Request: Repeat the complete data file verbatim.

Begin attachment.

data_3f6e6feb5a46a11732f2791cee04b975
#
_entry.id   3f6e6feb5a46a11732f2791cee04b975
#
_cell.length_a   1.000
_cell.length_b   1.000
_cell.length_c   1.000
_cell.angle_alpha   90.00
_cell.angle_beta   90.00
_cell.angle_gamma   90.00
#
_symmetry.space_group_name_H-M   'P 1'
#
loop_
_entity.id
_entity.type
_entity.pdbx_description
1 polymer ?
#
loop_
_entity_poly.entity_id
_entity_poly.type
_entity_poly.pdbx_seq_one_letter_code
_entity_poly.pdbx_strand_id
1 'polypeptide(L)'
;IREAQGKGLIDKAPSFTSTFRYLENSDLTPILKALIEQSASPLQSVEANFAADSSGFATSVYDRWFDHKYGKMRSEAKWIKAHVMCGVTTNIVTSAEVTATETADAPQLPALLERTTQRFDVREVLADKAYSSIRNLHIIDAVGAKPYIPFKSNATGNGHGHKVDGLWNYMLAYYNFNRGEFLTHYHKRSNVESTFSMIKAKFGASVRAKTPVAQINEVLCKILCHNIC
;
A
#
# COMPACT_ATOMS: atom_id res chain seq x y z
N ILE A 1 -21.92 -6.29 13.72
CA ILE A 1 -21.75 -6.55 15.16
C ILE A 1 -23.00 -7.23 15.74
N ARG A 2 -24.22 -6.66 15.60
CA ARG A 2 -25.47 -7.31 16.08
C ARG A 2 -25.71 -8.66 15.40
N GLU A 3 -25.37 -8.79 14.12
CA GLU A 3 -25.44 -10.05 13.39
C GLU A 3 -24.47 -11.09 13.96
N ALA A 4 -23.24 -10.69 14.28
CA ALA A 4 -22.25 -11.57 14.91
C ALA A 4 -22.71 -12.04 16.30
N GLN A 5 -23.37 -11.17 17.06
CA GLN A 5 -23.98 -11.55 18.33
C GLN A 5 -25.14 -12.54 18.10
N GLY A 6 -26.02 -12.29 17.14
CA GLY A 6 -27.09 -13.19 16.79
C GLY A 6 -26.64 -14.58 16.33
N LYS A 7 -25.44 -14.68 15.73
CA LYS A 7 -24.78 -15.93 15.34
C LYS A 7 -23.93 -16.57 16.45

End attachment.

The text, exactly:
data_3f6e6feb5a46a11732f2791cee04b975
#
_entry.id   3f6e6feb5a46a11732f2791cee04b975
#
_cell.length_a   1.000
_cell.length_b   1.000
_cell.length_c   1.000
_cell.angle_alpha   90.00
_cell.angle_beta   90.00
_cell.angle_gamma   90.00
#
_symmetry.space_group_name_H-M   'P 1'
#
loop_
_entity.id
_entity.type
_entity.pdbx_description
1 polymer ?
#
loop_
_entity_poly.entity_id
_entity_poly.type
_entity_poly.pdbx_seq_one_letter_code
_entity_poly.pdbx_strand_id
1 'polypeptide(L)'
;IREAQGKGLIDKAPSFTSTFRYLENSDLTPILKALIEQSASPLQSVEANFAADSSGFATSVYDRWFDHKYGKMRSEAKWIKAHVMCGVTTNIVTSAEVTATETADAPQLPALLERTTQRFDVREVLADKAYSSIRNLHIIDAVGAKPYIPFKSNATGNGHGHKVDGLWNYMLAYYNFNRGEFLTHYHKRSNVESTFSMIKAKFGASVRAKTPVAQINEVLCKILCHNIC
;
A
#
# COMPACT_ATOMS: atom_id res chain seq x y z
N ILE A 1 -21.92 -6.29 13.72
CA ILE A 1 -21.75 -6.55 15.16
C ILE A 1 -23.00 -7.23 15.74
N ARG A 2 -24.22 -6.66 15.60
CA ARG A 2 -25.47 -7.31 16.08
C ARG A 2 -25.71 -8.66 15.40
N GLU A 3 -25.37 -8.79 14.12
CA GLU A 3 -25.44 -10.05 13.39
C GLU A 3 -24.47 -11.09 13.96
N ALA A 4 -23.24 -10.69 14.28
CA ALA A 4 -22.25 -11.57 14.91
C ALA A 4 -22.71 -12.04 16.30
N GLN A 5 -23.37 -11.17 17.06
CA GLN A 5 -23.98 -11.55 18.33
C GLN A 5 -25.14 -12.54 18.10
N GLY A 6 -26.02 -12.29 17.14
CA GLY A 6 -27.09 -13.19 16.79
C GLY A 6 -26.64 -14.58 16.33
N LYS A 7 -25.44 -14.68 15.73
CA LYS A 7 -24.78 -15.93 15.34
C LYS A 7 -23.93 -16.57 16.45